Did the Federal Circuit depart from the standard this Court articulated in Grable & Sons Metal Products, Inc. v. Darue Eng’g & Mfg., 545 U.S. 308 (2005), for “arising under” jurisdiction of the federal courts under 28 U.S.C. § 1338, when it held that state law legal malpractice claims against trial lawyers for their handling of underlying patent matters come within the exclusive jurisdiction of the federal courts? Because the Federal Circuit has exclusive jurisdiction over appeals involving patents, are state courts and federal courts strictly following the Federal Circuit’s mistaken standard, thereby magnifying its jurisdictional error and sweeping broad swaths of state law claims – which involve no actual patents and have no impact on actual patent rights – into the federal courts?

During the recent oral argument before the Supreme Court, Jane Webre, representing the lawyers, focused on an argument that the questions about patent law in malpractice cases are not “substantial” because they are hypothetical and will affect the patent office or subsequent patent cases. Thomas Michel, arguing for Minton, suggested the case should be resolved by the statute’s language that federal courts have exclusive jurisdiction over cases “arising under” the patent laws. However, Justices Ginsburg and Kennedy noted that such a broad rule could sweep into the federal courts all legal malpractice cases involving antitrust, copyright, and immigration law.

A decision in Jerry W. Gunn et al. v. Vernon F. Minton, No. 11-1118, is expected later this term.

Patent Law Cases and Our Law Firm

At Heygood, Orr & Pearson, our attorneys have handled numerous patent matters including prosecuting claims for infringement, as well as for interfered-with patent rights. We have handled claims brought by a large local company for infringement of its rail car patent, claims by a local inventor for infringement of her patent for a childcare product and claims by an Israeli company against a Fortune 500 company for infringement of its wireless technology patent. Our firm has also represented a client suing a large American pharmaceutical company for interfering with its patent rights to liposome technology.

Our attorneys are capable of litigating patent infringement claims throughout the country. In addition, firm attorney John “Jay” Pate is licensed to prosecute patents before the U.S. Patent and Trademark Office.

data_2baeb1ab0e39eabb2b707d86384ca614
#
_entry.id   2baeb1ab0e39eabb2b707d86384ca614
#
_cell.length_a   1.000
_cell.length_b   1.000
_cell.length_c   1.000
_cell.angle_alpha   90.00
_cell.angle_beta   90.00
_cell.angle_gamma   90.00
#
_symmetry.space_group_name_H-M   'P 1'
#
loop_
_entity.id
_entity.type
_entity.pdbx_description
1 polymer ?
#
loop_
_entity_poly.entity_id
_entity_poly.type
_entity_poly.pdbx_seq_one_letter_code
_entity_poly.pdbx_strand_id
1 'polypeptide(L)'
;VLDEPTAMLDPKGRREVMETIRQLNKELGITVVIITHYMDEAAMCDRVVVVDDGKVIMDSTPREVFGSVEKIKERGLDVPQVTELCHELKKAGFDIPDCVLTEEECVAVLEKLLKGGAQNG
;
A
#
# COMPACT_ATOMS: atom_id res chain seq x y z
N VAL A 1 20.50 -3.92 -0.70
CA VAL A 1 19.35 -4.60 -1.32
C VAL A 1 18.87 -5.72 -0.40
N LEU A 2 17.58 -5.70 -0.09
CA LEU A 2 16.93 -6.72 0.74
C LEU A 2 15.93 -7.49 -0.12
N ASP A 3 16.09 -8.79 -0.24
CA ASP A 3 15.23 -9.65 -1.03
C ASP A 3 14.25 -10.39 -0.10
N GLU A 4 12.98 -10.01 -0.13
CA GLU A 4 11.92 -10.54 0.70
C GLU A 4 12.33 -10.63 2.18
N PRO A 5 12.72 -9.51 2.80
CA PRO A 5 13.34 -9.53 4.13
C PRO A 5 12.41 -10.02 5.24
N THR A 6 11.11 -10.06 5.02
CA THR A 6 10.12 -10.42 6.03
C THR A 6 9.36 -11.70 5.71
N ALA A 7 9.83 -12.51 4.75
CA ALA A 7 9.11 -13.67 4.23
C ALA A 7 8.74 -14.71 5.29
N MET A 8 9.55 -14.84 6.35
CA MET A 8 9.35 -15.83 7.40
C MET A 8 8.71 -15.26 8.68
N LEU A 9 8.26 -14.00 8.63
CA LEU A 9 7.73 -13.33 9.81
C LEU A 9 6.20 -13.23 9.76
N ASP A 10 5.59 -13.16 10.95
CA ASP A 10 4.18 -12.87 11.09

Beyond our specific experience in the field of intellectual property, our ability to prosecute patent infringement action is aided by our extensive trial experience in general. While technical knowledge and familiarity with patent rules is a must for attorneys handling patent infringement claims, there is no substitute for courtroom experience. At Heygood, Orr & Pearson, our seasoned litigators have the experience to take even the most complex patent case and explain it in terms a jury can understand. We have a track record of proven success representing businesses large and small. Several of our trial lawyers are board certified* and many of them have been selected as Super Lawyers in the State of Texas for several years in a row.** Our firm is AV rated, the highest legal and ethical ranking available from the leasing law firm ranking service, Martindale-Hubbell.

If you or your company is in need of representation in an intellectual property matter, contact us for a free consultation by calling toll-free at 1-877-446-9001, or by completing the free case evaluation form located on this page.


Michael Heygood, James Craig Orr, Jr. and Eric Pearson are all Board Certified in Personal Injury Trial Law — Texas Board of Legal Specialization.

** Michael Heygood, James Craig Orr, Jr. and Eric Pearson were selected to the Super Lawyers List, a Thomson Reuters publication, for the years 2003 through 2013.

by Jay Pate

John “Jay” Pate is a licensed attorney who focuses his practice on complex tort litigation involving catastrophic personal injury, wrongful death, medical malpractice, and product liability cases.